And you'll always know your pal
If you've ever navigated on the Erie Canal.
from the song Low Bridge (1905)
by Thomas S. Allen
Well, I've never actually "navigated on" the Canal, unless being a canal boat passenger once or twice qualifies. But the Erie Canal--located, as the crow flies, only a couple of hundred yards from our house in Brockport, New York-- is an ever-present feature of our lives. My bus crosses and re-crosses it several times a day between home and work. My office window, in a 122-year-old building in downtown Rochester, looks out over an old aqueduct, on which a street now runs, that once carried the Canal across the Genesee River.
My office is on the second floor from the top of that red brick building at the left, about the fourth one in from the corner above the river.
Indeed, Brockport--the town we live in--is known as "The Victorian Village on the Erie Canal." It wouldn't be much of a place without the Canal.
Under construction from 1817 to 1825, the Erie Canal was the first transportation system between the eastern seaboard and the western interior (Great Lakes) of the United States that did not require portage. Cutting transport costs by about 95%, the Canal fostered a population surge in western New York, opened regions farther west to settlement, and helped New York City become the chief American port. It's no longer a commercial artery, but is still a recreational and historic treasure.
Currently, the Canal's chief role in our family's life is as the ultimate place to walk our big greyhound Frank--he loves all the trees, bushes and rocks lining the sides of the gravel path that runs alongside the waterway. For us, walking him there is a chance to get much-needed exercise, to chat and bond, and to enjoy a scenery that's both constant and ever-changing with the seasons--for example, the water freezes in winter, making a great surface on which ducks can land and "surf" to a stop on the ice, one of the funniest things you'll ever see! In the spring, the banks are crowded with brilliant wildflowers, and the chorus of frogs in the marshes along the path makes a compelling music. In the summer the path becomes a busy thoroughfare for joggers and bikers (the latter including me). And our fall season, my favorite, is just coming to a close. The air is clear and cool with that spicy/smoky aroma, and the trees and bushes are (or were, a couple of weeks ago) ablaze with red, orange, and gold leaves. I wanted to share with you some photos I took on several recent excursions along the Canal near our home.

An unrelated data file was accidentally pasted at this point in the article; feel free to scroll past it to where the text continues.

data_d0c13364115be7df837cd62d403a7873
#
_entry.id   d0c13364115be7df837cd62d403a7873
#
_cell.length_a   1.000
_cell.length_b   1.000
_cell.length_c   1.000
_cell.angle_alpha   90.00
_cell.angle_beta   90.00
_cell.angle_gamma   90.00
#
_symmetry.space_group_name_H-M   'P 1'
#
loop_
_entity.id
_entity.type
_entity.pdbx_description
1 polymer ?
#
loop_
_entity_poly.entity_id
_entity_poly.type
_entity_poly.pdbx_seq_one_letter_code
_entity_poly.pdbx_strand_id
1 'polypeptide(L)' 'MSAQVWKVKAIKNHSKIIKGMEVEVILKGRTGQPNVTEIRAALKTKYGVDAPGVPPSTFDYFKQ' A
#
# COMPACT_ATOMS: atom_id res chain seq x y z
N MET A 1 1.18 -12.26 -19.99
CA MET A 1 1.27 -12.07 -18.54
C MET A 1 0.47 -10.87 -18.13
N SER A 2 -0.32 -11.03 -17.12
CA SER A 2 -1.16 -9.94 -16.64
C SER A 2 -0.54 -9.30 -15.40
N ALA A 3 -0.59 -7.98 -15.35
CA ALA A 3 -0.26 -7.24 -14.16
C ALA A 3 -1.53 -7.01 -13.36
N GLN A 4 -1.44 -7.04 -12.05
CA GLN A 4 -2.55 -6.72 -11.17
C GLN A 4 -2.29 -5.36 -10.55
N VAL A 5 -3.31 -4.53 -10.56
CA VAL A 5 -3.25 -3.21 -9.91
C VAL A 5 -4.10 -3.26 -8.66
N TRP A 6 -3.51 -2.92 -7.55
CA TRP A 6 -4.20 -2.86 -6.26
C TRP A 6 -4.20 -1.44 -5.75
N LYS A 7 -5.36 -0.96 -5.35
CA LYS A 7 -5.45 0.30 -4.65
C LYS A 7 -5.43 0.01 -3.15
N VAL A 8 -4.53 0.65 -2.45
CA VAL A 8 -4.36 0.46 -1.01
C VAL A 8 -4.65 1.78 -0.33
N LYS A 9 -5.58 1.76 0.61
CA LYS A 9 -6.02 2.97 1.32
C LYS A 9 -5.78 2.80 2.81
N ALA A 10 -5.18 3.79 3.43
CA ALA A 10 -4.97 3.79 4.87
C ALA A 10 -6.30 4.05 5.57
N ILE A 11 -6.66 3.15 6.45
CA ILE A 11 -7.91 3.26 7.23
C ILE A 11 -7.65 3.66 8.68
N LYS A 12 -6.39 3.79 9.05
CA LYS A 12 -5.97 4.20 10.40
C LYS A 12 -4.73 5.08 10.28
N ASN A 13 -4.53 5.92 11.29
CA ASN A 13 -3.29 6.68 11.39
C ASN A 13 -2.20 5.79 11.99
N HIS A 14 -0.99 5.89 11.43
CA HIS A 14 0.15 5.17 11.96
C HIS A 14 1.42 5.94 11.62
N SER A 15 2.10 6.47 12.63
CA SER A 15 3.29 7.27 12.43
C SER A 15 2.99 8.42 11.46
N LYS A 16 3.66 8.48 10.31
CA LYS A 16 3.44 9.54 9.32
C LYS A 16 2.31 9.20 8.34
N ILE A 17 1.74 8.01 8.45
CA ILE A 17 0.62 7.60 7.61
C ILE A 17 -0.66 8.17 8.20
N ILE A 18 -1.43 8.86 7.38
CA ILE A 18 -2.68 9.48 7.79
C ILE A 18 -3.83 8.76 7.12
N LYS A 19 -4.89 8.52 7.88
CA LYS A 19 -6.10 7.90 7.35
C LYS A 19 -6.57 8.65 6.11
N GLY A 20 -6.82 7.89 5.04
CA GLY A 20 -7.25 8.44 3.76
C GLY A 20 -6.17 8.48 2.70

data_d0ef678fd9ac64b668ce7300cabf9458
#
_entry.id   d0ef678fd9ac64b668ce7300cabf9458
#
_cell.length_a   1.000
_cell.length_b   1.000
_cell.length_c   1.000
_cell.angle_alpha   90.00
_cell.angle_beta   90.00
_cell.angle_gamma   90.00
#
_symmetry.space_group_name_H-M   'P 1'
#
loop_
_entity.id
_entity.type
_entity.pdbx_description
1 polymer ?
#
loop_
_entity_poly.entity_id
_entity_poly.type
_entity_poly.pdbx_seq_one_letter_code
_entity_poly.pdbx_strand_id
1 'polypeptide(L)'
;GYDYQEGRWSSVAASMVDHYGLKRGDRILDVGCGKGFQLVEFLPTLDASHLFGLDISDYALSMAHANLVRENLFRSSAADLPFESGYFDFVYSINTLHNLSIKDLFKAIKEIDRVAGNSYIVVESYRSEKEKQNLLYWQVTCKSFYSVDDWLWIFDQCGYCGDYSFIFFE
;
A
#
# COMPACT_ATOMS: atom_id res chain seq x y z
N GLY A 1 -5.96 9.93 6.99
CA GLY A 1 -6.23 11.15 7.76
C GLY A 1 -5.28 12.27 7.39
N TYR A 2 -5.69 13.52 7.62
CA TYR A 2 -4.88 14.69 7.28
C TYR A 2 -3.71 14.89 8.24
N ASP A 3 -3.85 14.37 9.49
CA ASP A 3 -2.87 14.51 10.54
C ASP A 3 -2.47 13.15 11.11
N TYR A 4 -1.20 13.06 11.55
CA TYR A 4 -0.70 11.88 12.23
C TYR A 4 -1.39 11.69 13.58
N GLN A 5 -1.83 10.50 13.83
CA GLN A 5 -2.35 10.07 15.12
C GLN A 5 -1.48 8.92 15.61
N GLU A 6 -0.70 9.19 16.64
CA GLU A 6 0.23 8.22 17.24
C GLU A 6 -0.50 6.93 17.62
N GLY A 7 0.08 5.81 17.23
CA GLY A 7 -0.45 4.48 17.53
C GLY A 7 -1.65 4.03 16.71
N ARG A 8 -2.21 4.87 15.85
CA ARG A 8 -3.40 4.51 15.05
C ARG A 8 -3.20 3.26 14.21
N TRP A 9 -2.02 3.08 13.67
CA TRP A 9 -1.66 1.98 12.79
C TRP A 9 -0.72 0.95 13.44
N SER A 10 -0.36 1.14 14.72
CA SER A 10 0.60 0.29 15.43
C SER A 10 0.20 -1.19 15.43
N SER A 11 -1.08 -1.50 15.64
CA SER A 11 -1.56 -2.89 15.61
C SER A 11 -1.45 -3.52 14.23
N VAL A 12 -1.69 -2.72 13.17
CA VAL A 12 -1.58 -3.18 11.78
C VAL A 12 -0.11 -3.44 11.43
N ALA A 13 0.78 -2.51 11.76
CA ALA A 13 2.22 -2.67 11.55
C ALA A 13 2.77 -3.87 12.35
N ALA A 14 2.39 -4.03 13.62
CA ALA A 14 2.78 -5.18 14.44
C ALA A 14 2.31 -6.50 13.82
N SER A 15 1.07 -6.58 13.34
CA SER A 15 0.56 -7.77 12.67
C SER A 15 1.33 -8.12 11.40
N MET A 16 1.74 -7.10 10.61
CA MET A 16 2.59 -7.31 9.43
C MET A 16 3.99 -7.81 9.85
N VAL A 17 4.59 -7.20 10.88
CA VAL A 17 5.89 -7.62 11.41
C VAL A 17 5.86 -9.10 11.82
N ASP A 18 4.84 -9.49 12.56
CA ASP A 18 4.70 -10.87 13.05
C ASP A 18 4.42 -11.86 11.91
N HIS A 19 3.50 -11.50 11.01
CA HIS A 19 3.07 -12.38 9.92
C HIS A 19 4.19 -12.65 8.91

The following two pictures were taken on a recent bike ride along the Canal heading west from near our house and toward the village of Holley. If I kept going this way, I'd eventually find myself in Buffalo!
The picture below was also taken heading west, but from the village of Brockport looking toward the SUNY Brockport campus and the vicinity of our home on the other side of that.
The next set of pictures, on the other hand, were taken just across the Canal from our house and headed east, toward the village of Brockport. This is the part of the Canal where we most often walk Frank. You can see him and Melany in the first picture below!
If you keep going east along the Canal from near our house, you approach the village of Brockport. Even here on the edge of "civilization," foliage beside the path can be almost as dense and colorful as you might find in a rain forest!
Nevertheless, if you look closely, you'll catch sight of a little house nestled amidst the boughs and fronds--almost looks as if a hobbit might emerge from it at any moment!
One of my favorite things about the fall in these parts are the little purple flowers--I don't even know what they are--that abound along our roads and pathways, including the Canal. They make such a contrast with the greens and golds about them!
Sadly, now that it's mid-November, our autumn brilliance is past. In about 10 days, the people who run the state canal system will draw down the water to almost a trickle, just enough to create an icy surface in December for the ducks to skate on. Fine entertainment as we walk Frank along the path in the bitter cold!
And I aint prevaricatin' 'bout the Erie Canal.